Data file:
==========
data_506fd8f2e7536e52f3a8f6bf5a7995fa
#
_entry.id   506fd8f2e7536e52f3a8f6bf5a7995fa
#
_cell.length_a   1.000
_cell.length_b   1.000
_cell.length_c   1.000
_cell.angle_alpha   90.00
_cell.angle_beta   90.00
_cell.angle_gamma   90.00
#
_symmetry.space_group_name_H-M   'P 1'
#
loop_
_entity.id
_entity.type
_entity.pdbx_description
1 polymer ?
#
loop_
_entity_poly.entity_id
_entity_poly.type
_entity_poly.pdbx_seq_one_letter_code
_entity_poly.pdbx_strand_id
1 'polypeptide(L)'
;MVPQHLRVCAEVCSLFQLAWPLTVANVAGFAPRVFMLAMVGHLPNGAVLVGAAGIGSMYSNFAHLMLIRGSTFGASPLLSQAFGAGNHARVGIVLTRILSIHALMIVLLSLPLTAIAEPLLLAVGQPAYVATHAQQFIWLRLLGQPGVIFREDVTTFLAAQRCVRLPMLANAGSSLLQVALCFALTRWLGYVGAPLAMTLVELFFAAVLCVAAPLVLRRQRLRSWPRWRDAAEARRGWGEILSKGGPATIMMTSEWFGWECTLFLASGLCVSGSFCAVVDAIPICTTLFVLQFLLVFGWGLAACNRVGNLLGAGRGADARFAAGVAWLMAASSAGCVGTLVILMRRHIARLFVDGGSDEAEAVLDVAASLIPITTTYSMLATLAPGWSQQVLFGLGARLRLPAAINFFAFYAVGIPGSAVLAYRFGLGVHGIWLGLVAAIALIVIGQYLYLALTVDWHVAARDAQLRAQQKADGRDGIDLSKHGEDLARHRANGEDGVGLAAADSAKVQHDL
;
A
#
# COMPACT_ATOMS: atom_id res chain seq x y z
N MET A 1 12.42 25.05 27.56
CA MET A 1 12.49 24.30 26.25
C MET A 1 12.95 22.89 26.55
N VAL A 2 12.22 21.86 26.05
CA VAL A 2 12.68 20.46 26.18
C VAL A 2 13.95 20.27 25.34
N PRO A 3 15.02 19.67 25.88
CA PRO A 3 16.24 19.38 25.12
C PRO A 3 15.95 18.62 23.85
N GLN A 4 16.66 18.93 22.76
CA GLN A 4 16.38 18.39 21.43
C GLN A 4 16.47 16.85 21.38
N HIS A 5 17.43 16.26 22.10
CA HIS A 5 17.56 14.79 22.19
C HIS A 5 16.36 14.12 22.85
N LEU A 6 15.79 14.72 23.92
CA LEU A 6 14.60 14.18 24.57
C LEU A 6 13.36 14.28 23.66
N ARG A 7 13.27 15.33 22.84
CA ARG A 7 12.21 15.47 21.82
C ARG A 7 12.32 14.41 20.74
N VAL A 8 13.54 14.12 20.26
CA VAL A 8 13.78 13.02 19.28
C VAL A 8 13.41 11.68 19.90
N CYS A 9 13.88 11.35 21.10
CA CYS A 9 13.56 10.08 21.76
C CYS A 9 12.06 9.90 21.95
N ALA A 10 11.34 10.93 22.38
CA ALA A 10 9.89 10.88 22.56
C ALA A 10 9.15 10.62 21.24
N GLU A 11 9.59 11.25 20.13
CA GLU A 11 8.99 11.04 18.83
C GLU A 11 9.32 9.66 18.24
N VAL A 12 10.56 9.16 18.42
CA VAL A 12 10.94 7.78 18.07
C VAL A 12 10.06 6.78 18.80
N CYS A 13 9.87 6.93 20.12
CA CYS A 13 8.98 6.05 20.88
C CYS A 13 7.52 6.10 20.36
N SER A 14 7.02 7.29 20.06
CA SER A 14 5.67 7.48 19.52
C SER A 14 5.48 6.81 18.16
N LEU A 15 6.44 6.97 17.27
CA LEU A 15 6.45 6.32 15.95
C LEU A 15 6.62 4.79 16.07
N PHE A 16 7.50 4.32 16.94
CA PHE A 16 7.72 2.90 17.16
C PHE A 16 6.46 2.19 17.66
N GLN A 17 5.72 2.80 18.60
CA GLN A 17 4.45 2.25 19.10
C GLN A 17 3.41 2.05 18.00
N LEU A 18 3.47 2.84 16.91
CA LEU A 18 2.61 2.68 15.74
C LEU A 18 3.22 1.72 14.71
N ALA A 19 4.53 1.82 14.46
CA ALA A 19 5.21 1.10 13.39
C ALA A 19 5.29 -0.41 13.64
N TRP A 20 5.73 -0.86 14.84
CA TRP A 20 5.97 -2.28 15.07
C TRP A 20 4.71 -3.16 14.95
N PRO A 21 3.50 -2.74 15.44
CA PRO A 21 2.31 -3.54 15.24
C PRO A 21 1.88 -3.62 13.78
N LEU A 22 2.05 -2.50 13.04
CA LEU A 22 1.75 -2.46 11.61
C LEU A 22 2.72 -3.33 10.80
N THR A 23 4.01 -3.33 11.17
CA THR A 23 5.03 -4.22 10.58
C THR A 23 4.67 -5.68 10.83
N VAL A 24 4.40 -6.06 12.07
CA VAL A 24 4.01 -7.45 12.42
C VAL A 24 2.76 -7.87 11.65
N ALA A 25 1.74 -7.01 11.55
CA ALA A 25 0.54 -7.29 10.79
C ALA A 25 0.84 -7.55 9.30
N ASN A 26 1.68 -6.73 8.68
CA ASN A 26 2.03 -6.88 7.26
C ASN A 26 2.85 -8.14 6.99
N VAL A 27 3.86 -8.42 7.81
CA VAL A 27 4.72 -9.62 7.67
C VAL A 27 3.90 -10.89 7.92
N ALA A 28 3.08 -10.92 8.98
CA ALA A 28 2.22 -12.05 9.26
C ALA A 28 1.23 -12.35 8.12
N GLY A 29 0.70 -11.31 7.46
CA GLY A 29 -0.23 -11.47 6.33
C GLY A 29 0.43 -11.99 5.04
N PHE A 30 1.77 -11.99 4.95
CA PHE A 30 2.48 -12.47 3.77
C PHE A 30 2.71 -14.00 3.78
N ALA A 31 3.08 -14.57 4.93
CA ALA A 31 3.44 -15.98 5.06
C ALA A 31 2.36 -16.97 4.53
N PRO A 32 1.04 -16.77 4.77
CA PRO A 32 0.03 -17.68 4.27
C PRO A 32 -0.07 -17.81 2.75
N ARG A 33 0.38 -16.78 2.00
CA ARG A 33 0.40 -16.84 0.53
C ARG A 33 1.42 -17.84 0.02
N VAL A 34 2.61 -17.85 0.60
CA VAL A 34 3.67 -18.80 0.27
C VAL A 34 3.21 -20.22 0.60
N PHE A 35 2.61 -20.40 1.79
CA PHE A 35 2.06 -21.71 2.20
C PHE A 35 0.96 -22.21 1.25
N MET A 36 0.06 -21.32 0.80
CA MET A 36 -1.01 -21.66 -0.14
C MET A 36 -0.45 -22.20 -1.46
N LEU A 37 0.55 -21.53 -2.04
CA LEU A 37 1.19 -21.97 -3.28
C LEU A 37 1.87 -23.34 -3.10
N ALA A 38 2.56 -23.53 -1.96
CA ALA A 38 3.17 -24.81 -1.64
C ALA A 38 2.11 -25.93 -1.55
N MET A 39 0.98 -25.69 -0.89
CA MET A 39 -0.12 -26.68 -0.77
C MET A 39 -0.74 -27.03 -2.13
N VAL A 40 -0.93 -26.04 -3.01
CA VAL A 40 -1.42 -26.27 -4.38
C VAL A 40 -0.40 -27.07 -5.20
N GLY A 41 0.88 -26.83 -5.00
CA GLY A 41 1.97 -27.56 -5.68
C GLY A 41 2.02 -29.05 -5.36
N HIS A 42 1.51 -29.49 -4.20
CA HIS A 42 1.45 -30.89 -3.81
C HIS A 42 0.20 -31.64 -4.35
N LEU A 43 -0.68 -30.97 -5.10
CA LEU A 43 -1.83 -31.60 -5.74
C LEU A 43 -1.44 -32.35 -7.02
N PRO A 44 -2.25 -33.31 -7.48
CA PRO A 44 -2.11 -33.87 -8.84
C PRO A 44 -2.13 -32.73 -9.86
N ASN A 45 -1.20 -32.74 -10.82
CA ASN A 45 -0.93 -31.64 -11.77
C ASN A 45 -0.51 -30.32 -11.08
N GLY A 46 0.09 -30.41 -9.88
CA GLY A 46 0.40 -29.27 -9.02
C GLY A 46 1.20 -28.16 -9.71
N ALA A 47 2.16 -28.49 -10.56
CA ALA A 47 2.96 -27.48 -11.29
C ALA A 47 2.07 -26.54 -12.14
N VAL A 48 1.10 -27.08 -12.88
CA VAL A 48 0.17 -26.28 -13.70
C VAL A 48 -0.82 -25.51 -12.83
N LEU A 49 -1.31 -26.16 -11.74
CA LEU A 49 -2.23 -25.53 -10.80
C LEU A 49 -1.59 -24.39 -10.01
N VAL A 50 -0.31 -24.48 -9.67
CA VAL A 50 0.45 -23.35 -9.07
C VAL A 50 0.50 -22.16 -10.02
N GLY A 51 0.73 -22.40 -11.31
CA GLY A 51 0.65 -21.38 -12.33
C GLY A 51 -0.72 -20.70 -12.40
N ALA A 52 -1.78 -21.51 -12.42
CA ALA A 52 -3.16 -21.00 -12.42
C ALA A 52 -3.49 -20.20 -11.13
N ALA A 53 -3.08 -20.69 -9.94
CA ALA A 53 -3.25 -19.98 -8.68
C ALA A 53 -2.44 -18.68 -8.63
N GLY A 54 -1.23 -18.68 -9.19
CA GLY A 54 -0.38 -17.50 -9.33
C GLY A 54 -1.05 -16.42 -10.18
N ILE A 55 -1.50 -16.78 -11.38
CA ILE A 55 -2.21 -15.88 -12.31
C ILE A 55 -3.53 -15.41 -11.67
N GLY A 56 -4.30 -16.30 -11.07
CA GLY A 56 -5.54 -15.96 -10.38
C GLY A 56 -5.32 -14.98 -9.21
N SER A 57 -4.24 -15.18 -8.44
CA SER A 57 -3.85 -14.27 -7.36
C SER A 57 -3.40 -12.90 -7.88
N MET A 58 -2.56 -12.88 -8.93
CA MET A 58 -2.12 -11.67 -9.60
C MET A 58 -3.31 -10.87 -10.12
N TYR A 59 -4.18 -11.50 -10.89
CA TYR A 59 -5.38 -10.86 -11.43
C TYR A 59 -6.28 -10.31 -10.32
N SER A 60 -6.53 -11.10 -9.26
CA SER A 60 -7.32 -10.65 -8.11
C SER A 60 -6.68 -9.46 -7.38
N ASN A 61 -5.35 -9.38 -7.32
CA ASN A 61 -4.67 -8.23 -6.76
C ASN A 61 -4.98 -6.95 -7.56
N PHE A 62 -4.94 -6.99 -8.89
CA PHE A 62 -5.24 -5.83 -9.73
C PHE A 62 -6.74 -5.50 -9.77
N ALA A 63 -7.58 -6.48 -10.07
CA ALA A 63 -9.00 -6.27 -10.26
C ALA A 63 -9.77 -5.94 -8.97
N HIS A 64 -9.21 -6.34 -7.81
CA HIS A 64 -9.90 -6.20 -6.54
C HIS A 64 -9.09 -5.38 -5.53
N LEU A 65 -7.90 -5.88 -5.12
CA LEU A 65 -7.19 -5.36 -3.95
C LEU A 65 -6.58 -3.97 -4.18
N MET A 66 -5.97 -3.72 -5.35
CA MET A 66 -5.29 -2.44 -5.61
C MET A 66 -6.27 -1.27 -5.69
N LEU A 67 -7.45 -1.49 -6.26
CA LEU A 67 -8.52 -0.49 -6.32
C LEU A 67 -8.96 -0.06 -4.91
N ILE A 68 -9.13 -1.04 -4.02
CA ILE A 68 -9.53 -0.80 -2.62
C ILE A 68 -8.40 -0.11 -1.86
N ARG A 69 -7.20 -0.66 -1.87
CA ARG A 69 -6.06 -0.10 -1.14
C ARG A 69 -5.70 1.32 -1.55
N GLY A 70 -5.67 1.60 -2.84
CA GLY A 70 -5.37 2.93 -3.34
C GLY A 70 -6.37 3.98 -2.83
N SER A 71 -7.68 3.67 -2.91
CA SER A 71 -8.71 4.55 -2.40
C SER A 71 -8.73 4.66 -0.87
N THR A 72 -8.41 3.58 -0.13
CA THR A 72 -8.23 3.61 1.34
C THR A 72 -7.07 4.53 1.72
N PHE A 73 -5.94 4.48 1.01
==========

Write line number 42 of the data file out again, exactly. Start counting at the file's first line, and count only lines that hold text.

C GLN A 4 16.47 16.85 21.38